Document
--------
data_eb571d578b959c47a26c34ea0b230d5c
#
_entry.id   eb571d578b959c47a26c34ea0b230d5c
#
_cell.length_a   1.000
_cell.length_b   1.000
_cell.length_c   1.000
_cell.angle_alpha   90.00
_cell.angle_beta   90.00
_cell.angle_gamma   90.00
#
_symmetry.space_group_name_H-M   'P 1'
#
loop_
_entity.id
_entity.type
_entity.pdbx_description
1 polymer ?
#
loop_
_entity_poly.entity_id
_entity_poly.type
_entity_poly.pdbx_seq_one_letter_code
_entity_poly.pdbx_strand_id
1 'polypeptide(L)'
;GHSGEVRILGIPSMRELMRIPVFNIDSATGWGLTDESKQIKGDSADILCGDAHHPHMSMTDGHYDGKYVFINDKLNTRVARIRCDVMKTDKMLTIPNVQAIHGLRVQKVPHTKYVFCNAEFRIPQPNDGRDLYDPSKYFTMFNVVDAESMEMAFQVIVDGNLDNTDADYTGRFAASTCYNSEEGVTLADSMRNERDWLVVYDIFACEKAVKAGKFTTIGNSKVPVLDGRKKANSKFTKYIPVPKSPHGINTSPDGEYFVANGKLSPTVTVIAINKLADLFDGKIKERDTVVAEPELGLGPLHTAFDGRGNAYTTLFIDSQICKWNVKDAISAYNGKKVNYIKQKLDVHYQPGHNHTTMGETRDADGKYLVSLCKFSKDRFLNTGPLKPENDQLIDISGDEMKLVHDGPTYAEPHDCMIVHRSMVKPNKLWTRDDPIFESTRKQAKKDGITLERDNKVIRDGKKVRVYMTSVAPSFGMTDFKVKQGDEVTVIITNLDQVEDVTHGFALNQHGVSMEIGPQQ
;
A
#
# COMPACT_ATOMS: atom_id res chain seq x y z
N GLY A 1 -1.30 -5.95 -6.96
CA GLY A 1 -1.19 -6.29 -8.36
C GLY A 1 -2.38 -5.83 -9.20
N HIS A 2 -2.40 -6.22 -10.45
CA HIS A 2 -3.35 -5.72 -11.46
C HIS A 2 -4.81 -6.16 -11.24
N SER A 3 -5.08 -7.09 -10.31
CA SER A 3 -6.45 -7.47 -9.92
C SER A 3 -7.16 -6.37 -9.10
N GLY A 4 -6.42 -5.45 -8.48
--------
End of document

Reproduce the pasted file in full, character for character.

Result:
data_eb571d578b959c47a26c34ea0b230d5c
#
_entry.id   eb571d578b959c47a26c34ea0b230d5c
#
_cell.length_a   1.000
_cell.length_b   1.000
_cell.length_c   1.000
_cell.angle_alpha   90.00
_cell.angle_beta   90.00
_cell.angle_gamma   90.00
#
_symmetry.space_group_name_H-M   'P 1'
#
loop_
_entity.id
_entity.type
_entity.pdbx_description
1 polymer ?
#
loop_
_entity_poly.entity_id
_entity_poly.type
_entity_poly.pdbx_seq_one_letter_code
_entity_poly.pdbx_strand_id
1 'polypeptide(L)'
;GHSGEVRILGIPSMRELMRIPVFNIDSATGWGLTDESKQIKGDSADILCGDAHHPHMSMTDGHYDGKYVFINDKLNTRVARIRCDVMKTDKMLTIPNVQAIHGLRVQKVPHTKYVFCNAEFRIPQPNDGRDLYDPSKYFTMFNVVDAESMEMAFQVIVDGNLDNTDADYTGRFAASTCYNSEEGVTLADSMRNERDWLVVYDIFACEKAVKAGKFTTIGNSKVPVLDGRKKANSKFTKYIPVPKSPHGINTSPDGEYFVANGKLSPTVTVIAINKLADLFDGKIKERDTVVAEPELGLGPLHTAFDGRGNAYTTLFIDSQICKWNVKDAISAYNGKKVNYIKQKLDVHYQPGHNHTTMGETRDADGKYLVSLCKFSKDRFLNTGPLKPENDQLIDISGDEMKLVHDGPTYAEPHDCMIVHRSMVKPNKLWTRDDPIFESTRKQAKKDGITLERDNKVIRDGKKVRVYMTSVAPSFGMTDFKVKQGDEVTVIITNLDQVEDVTHGFALNQHGVSMEIGPQQ
;
A
#
# COMPACT_ATOMS: atom_id res chain seq x y z
N GLY A 1 -1.30 -5.95 -6.96
CA GLY A 1 -1.19 -6.29 -8.36
C GLY A 1 -2.38 -5.83 -9.20
N HIS A 2 -2.40 -6.22 -10.45
CA HIS A 2 -3.35 -5.72 -11.46
C HIS A 2 -4.81 -6.16 -11.24
N SER A 3 -5.08 -7.09 -10.31
CA SER A 3 -6.45 -7.47 -9.92
C SER A 3 -7.16 -6.37 -9.10
N GLY A 4 -6.42 -5.45 -8.48